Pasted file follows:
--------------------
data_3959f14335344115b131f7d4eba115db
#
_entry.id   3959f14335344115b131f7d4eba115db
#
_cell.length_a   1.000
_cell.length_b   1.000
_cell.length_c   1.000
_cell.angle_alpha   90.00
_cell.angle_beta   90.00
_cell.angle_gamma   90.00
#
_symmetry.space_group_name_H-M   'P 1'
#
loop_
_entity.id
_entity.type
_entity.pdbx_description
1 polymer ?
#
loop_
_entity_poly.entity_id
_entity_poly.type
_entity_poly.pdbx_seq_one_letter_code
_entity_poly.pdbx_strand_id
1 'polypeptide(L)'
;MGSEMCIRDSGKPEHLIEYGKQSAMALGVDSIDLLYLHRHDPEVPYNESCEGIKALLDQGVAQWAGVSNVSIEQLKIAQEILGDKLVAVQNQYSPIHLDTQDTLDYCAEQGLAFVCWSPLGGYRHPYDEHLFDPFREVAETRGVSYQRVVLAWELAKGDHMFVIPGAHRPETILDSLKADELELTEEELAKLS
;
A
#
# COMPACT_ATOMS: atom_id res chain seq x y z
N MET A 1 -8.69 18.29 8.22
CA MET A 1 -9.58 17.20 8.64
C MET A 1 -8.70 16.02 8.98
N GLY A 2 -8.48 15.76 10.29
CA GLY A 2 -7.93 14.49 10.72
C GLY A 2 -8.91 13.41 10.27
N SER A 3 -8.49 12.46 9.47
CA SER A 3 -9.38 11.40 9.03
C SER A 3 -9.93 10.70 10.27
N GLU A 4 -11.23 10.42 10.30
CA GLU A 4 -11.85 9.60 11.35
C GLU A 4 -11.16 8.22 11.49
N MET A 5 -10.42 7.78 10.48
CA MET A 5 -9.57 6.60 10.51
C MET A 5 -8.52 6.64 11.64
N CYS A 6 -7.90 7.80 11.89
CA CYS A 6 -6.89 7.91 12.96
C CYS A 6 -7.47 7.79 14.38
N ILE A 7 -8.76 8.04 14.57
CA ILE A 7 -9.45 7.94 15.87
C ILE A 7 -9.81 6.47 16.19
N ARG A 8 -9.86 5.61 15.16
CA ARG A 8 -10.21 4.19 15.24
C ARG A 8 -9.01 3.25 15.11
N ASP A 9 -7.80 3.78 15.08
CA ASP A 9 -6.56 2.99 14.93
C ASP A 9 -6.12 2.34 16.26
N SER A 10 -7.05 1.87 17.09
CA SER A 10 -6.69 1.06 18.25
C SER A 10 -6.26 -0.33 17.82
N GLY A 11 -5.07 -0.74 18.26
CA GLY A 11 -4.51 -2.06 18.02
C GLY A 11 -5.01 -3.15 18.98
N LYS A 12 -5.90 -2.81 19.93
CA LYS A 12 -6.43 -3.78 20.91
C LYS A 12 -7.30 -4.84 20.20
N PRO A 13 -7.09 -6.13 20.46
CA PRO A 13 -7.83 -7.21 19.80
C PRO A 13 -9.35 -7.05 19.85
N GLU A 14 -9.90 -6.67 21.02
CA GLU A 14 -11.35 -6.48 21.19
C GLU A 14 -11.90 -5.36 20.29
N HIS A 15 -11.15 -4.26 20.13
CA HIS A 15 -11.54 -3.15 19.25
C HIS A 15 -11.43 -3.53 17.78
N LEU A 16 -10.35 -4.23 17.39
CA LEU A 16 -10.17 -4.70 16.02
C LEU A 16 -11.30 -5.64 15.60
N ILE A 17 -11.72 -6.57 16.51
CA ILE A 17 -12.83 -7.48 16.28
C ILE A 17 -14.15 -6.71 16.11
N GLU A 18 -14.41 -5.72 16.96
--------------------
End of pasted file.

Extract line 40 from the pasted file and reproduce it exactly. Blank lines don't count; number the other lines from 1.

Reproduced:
N GLU A 4 -11.23 10.42 10.30